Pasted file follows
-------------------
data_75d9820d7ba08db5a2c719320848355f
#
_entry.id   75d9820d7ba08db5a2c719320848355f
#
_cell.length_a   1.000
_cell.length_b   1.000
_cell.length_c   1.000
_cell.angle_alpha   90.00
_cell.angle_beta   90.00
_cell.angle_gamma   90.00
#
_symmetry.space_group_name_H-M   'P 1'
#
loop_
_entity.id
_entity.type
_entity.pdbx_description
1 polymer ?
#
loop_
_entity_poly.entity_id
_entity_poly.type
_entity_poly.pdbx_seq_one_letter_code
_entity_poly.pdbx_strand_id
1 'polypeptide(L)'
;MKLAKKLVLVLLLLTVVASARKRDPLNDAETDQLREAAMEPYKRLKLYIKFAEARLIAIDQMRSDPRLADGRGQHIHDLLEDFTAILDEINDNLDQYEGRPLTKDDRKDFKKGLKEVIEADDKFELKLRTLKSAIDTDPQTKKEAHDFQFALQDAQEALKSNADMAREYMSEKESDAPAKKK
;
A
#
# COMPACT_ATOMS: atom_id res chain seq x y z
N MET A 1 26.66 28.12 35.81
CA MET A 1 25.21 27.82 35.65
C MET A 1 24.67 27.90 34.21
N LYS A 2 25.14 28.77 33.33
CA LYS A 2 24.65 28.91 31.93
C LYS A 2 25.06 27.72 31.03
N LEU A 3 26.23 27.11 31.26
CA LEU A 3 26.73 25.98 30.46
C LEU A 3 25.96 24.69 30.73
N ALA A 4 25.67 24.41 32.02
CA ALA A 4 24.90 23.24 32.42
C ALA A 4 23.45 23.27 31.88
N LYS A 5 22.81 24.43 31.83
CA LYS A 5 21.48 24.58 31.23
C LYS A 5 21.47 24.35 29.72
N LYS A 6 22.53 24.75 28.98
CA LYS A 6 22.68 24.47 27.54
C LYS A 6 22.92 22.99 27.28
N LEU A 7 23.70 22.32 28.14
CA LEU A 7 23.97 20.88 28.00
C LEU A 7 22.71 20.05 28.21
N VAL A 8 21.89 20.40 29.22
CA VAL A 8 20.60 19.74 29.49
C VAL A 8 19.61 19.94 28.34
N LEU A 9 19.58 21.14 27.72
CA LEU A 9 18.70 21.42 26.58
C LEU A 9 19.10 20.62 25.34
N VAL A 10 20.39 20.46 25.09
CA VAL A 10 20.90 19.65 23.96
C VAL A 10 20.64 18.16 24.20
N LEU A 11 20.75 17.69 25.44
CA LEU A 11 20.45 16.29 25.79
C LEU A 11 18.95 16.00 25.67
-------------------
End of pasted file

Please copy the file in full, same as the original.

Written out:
data_75d9820d7ba08db5a2c719320848355f
#
_entry.id   75d9820d7ba08db5a2c719320848355f
#
_cell.length_a   1.000
_cell.length_b   1.000
_cell.length_c   1.000
_cell.angle_alpha   90.00
_cell.angle_beta   90.00
_cell.angle_gamma   90.00
#
_symmetry.space_group_name_H-M   'P 1'
#
loop_
_entity.id
_entity.type
_entity.pdbx_description
1 polymer ?
#
loop_
_entity_poly.entity_id
_entity_poly.type
_entity_poly.pdbx_seq_one_letter_code
_entity_poly.pdbx_strand_id
1 'polypeptide(L)'
;MKLAKKLVLVLLLLTVVASARKRDPLNDAETDQLREAAMEPYKRLKLYIKFAEARLIAIDQMRSDPRLADGRGQHIHDLLEDFTAILDEINDNLDQYEGRPLTKDDRKDFKKGLKEVIEADDKFELKLRTLKSAIDTDPQTKKEAHDFQFALQDAQEALKSNADMAREYMSEKESDAPAKKK
;
A
#
# COMPACT_ATOMS: atom_id res chain seq x y z
N MET A 1 26.66 28.12 35.81
CA MET A 1 25.21 27.82 35.65
C MET A 1 24.67 27.90 34.21
N LYS A 2 25.14 28.77 33.33
CA LYS A 2 24.65 28.91 31.93
C LYS A 2 25.06 27.72 31.03
N LEU A 3 26.23 27.11 31.26
CA LEU A 3 26.73 25.98 30.46
C LEU A 3 25.96 24.69 30.73
N ALA A 4 25.67 24.41 32.02
CA ALA A 4 24.90 23.24 32.42
C ALA A 4 23.45 23.27 31.88
N LYS A 5 22.81 24.43 31.83
CA LYS A 5 21.48 24.58 31.23
C LYS A 5 21.47 24.35 29.72
N LYS A 6 22.53 24.75 28.98
CA LYS A 6 22.68 24.47 27.54
C LYS A 6 22.92 22.99 27.28
N LEU A 7 23.70 22.32 28.14
CA LEU A 7 23.97 20.88 28.00
C LEU A 7 22.71 20.05 28.21
N VAL A 8 21.89 20.40 29.22
CA VAL A 8 20.60 19.74 29.49
C VAL A 8 19.61 19.94 28.34
N LEU A 9 19.58 21.14 27.72
CA LEU A 9 18.70 21.42 26.58
C LEU A 9 19.10 20.62 25.34
N VAL A 10 20.39 20.46 25.09
CA VAL A 10 20.90 19.65 23.96
C VAL A 10 20.64 18.16 24.20
N LEU A 11 20.75 17.69 25.44
CA LEU A 11 20.45 16.29 25.79
C LEU A 11 18.95 16.00 25.67